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Australians consuming less alcohol, but millions drink to get drunk


Evelyn Lewin


8/05/2019 3:19:49 PM

New data on Australia’s drinking habits shows lack of clarity on what constitutes ‘responsible drinking’.

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Poll finds 68% of people who consume 11 or more standard drinks on a typical occasion consider themselves ‘responsible drinkers’.

Two sets of new research on Australians’ alcohol consumption offer different glimpses into the country’s drinking habits.
 
While one report showed Australians are drinking less overall, the other found the proportion of those who drink to get drunk is on the rise.
 
The first result is from the Australian Institute of Health and Welfare’s (AIHW) National drug strategy household survey. It found there has been a significant improvement in Australia’s drinking habits over the last decade.
 
AIHW statistics on alcohol consumption in Australia found:

  • an increasing number of Australians are drinking within the lifetime risk
  • fewer Australians are drinking daily
  • more teenagers are abstaining from alcohol altogether
  • younger people are delaying their first drink longer and drinking less
  • young adults (18–24) are now less likely to drink to excess than ever before
  • Australians are making informed decisions to drink less.
Furthermore, the AIHW reported that Australians are taking active steps to reduce harm when drinking, including:
 
  • counting the number of drinks one consumes
  • alternating between alcoholic and non-alcoholic beverages
  • limiting the number of drinks consumed on any one occasion
  • opting for low-alcohol drinks.
While these results seem promising, the Foundation for Alcohol Research and Education’s (FARE) 2019 Annual alcohol poll: Attitudes and behaviours paints a less flattering picture.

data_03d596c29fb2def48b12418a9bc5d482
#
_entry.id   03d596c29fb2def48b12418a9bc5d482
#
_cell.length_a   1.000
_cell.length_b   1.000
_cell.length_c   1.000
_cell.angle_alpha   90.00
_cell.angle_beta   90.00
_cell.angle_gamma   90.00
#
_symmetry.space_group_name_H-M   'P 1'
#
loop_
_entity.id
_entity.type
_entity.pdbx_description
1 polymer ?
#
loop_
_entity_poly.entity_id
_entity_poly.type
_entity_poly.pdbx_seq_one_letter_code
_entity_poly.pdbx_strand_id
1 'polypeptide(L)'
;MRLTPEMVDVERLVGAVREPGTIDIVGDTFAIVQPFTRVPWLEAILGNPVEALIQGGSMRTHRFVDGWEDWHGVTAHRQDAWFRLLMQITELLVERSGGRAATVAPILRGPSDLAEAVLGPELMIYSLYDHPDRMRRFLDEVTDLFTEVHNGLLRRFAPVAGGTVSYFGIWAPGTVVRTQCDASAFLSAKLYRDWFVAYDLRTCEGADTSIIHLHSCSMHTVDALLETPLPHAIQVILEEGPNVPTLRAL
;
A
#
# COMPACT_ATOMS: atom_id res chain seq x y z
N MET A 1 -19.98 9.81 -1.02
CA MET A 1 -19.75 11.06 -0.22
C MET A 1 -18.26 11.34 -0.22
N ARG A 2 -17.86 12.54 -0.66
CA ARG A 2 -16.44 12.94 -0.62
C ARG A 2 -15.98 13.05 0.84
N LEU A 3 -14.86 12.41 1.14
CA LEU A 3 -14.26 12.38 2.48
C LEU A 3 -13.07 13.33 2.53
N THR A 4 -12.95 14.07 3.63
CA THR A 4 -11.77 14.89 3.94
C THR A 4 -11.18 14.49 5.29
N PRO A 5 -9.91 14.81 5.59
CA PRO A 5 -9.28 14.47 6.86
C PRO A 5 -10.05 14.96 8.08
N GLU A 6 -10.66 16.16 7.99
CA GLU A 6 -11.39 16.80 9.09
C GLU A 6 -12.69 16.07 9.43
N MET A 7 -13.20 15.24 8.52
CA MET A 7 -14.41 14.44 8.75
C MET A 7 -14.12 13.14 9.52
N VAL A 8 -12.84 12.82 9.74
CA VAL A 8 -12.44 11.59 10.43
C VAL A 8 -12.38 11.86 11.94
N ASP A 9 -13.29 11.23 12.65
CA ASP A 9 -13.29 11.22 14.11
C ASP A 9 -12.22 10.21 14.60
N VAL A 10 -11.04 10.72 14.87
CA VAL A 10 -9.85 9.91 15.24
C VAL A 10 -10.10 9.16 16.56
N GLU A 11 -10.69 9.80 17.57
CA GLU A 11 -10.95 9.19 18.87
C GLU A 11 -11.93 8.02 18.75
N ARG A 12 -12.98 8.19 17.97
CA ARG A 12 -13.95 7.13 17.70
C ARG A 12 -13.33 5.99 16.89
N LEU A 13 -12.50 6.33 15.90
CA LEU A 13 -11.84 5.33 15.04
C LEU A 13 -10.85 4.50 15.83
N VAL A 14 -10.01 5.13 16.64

It reported that, since 2011, there has been an overall increase in the proportion of Australian drinkers who drink to get drunk, from 35% to 47%. According to FARE, this translates to almost half the drinking population, or roughly six million people.
 
The notion of what constitutes ‘responsible drinking’ has also been brought to light.
 
The poll found 79% of people who consume six to 10 standard drinks on a typical occasion consider themselves ‘responsible drinkers’.
 
Meanwhile, 68% of drinkers who consume 11 or more standard drinks on a typical occasion also consider themselves ‘responsible drinkers’.
 
FARE Chief Executive Michael Thorn said these results ‘clearly demonstrate how ambiguous and subjective the concept of “responsible drinking” actually is’.
 
The poll also found a ‘dangerous lack of clarity’ about the long-term risks of drinking alcohol, including mouth, pharynx, larynx, oesophagus, liver and breast cancer. It found that fewer than half of Australians are aware of the link between alcohol use and mouth and throat cancer (29%), and breast cancer (16%).
 
Meanwhile, fewer than one in five Australians are aware of the National Health and Medical Research Council’s guidelines on reducing health risks from drinking alcohol.
 
Alcohol consumption above recommended levels has been found to increase the risk for more than 60 different diseases, including mental disorders.
 
According to the RACGP’s Guidelines for preventive activities in general practice (Red Book), patients should be advised to limit their drinking to two drinks or less per day, and no more than four drinks on any one occasion.



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